After two Oscars and five nominations, Denzel Washington’s reputation as an A-list superstar is solidified. Coupled with fellow Oscar winner, Russell Crowe, the two acting titans take on the story of one of New York’s most unknown drug kingpins, Frank Lucas in the good but not great crime film, “American Gangster.
In 1968 Harlem, the Vietnam War is raging and scores of heroin-addicted soldiers are crowding the streets of New York. With most of heroin on the street dilluted and weak, its getting more difficult for a gangster to make a profit. The only way to succeed on these streets is to have a plan and a vision and Frank Lucas (Denzel Washington) has both.
Knowing that a good product is the key to long-term success, Lucas comes up with a scheme using a family member over in Vietnam to buy pure heroin directly from an source in Southeast Asia. Armed with top-notch product that he names “Blue Magic,” and selling it at half the price of his competitors, Lucas begins to make money and draw some unwelcome attention.
Richie Roberts (Russell Crowe) is one of a few honest detectives working in the corrupt NYPD where almost every cop is on the take. After discovering almost a million dollars and turning it in, Roberts becomes an outcast and a symbol of ridicule in his department. His honesty get him promoted to a Special Federal unit with an assignment to go after big-money dealers and no dealer is as large as the unassuming Lucas. While Roberts is assembling his team of federal agents who will assist in hunting down drug kingpins, Lucas brings in his family to help him expand his growing trade. The two men are headed on a collision course that will pit each against the other.
While Robert’s professional life is going well, his personal life is falling apart. His passion for work and his womanizing cause him to lose his wife and child. Lucas, who is only interested in work, falls in love and marries a beautiful Puerto Rican woman with hopes of beginning a family. With everything going well for both men, it is a simple act committed by Lucas that gets him on everyone’s radar and almost makes him resentful of the woman he loves.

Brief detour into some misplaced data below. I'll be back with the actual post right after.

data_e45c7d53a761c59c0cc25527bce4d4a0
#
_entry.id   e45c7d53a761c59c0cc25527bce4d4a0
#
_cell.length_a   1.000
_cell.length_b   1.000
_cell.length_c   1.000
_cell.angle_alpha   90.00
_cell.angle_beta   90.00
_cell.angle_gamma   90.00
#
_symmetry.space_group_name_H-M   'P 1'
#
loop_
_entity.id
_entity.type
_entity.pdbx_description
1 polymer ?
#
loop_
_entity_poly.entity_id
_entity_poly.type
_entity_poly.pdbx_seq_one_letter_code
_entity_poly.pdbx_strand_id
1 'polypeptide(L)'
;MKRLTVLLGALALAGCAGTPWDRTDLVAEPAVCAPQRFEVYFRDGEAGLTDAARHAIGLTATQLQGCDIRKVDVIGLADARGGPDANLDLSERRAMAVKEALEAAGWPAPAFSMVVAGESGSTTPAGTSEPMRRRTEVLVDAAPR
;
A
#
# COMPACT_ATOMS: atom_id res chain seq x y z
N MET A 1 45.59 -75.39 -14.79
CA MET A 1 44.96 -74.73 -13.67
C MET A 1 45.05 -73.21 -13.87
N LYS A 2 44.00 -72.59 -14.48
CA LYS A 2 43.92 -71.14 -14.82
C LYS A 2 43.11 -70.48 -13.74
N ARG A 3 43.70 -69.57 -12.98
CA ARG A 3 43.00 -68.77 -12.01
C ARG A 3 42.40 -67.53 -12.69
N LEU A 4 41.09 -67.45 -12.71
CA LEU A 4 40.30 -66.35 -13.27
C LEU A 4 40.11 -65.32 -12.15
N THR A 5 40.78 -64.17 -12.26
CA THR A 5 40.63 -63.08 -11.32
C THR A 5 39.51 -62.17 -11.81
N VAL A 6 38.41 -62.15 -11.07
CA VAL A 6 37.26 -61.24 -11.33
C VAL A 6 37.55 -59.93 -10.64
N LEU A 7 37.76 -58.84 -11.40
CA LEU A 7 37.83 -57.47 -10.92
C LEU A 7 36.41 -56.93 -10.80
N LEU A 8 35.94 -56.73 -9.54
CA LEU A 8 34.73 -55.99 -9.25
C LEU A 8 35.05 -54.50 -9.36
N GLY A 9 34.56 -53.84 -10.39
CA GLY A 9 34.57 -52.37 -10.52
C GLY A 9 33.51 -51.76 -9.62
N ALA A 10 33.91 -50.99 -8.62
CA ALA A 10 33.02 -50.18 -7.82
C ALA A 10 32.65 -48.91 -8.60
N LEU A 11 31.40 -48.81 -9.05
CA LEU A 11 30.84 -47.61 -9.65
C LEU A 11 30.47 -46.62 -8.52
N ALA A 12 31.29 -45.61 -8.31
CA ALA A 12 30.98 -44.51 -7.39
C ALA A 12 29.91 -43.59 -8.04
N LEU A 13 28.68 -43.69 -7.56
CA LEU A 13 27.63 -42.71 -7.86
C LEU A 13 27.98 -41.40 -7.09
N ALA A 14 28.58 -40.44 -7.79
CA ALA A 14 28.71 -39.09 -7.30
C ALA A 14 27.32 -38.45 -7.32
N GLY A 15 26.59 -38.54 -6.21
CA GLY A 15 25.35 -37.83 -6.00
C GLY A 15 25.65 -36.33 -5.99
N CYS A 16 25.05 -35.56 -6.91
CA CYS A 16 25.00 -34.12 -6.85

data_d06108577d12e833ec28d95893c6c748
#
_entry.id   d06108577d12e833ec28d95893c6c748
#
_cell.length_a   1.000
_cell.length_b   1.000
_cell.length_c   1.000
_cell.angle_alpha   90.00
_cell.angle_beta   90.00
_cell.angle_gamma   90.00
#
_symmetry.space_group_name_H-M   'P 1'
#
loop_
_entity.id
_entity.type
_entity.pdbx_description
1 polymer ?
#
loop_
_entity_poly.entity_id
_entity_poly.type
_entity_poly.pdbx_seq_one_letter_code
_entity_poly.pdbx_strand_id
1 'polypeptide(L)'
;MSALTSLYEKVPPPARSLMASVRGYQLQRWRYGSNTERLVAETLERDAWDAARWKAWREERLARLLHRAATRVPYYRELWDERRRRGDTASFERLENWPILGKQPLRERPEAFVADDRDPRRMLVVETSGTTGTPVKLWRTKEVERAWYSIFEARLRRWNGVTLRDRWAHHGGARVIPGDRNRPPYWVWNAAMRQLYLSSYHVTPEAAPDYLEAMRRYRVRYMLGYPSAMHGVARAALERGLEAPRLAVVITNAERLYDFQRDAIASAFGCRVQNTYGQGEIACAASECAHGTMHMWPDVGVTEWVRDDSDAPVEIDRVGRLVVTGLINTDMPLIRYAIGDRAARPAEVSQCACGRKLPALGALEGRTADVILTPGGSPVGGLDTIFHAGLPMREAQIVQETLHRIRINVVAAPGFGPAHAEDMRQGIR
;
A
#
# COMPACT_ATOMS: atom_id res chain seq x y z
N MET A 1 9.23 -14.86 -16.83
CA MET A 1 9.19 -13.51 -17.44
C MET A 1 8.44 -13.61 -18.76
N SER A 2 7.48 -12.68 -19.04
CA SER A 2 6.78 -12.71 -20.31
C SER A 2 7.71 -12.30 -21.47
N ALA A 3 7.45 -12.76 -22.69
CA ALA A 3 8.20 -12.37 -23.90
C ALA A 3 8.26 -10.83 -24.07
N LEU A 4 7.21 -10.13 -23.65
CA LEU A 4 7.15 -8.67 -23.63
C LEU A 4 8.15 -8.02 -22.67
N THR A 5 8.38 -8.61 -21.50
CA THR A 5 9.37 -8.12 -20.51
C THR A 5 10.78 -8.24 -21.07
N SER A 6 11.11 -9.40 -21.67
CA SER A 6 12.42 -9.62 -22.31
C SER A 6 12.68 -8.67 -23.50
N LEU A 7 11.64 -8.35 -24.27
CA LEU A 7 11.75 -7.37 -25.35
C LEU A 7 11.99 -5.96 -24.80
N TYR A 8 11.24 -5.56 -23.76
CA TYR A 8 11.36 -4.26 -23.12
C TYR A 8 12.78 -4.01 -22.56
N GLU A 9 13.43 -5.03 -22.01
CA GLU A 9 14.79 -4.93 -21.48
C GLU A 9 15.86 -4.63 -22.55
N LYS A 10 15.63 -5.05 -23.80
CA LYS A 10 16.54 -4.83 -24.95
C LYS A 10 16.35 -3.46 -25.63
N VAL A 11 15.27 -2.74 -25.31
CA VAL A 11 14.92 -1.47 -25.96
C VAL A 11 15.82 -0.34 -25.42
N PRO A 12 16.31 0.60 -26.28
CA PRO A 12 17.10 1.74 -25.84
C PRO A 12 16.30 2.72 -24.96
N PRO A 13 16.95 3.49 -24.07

“American Gangster” fancies itself as a 2007 versison of “Heat.” In that film where a determined federal agent (Al Pacino) tracks a master thief (Robert DeNiro), director Ridley Scott uses the same technique in this film. While Pacino had Bubba Gump (Mykelti Williamson), Roberts has the RZA. DeNiro had Val Kilmer and Tom Sizemore, Washington has Chiwetel Ejiofor, Common and T.I. Even Cuba Gooding, Jr. is solid in a few scenes as Lucas’ rival, Nicky Barnes. What separates the two films is the script for “AG” spends far too much time setting up the story rather than just letting it evolve. The film stretches almost to the point of bursting before Scott hurriedly ends the film.
Washington gives a solid performance that clearly would have been more appreciated earlier in his career. It almost seems that his screen persona and ultimate likeability sometimes works against him. He plays Lucas almost down the middle not committing to being neither too good or bad, which makes it hard for his character to have a strong identity. Aside from some factual inaccuracies, “American Gangster” is a by-the-book crime movie where good triumphs over evil. While the film’s greatest asset is its two stars, it’s slow pacing and 157 minute running time makes for a over ambitious crime-story. American Gangster has too much setup and not enough of Washington and Crowe and those factors together make this wannabe “Heat” just lukewarm.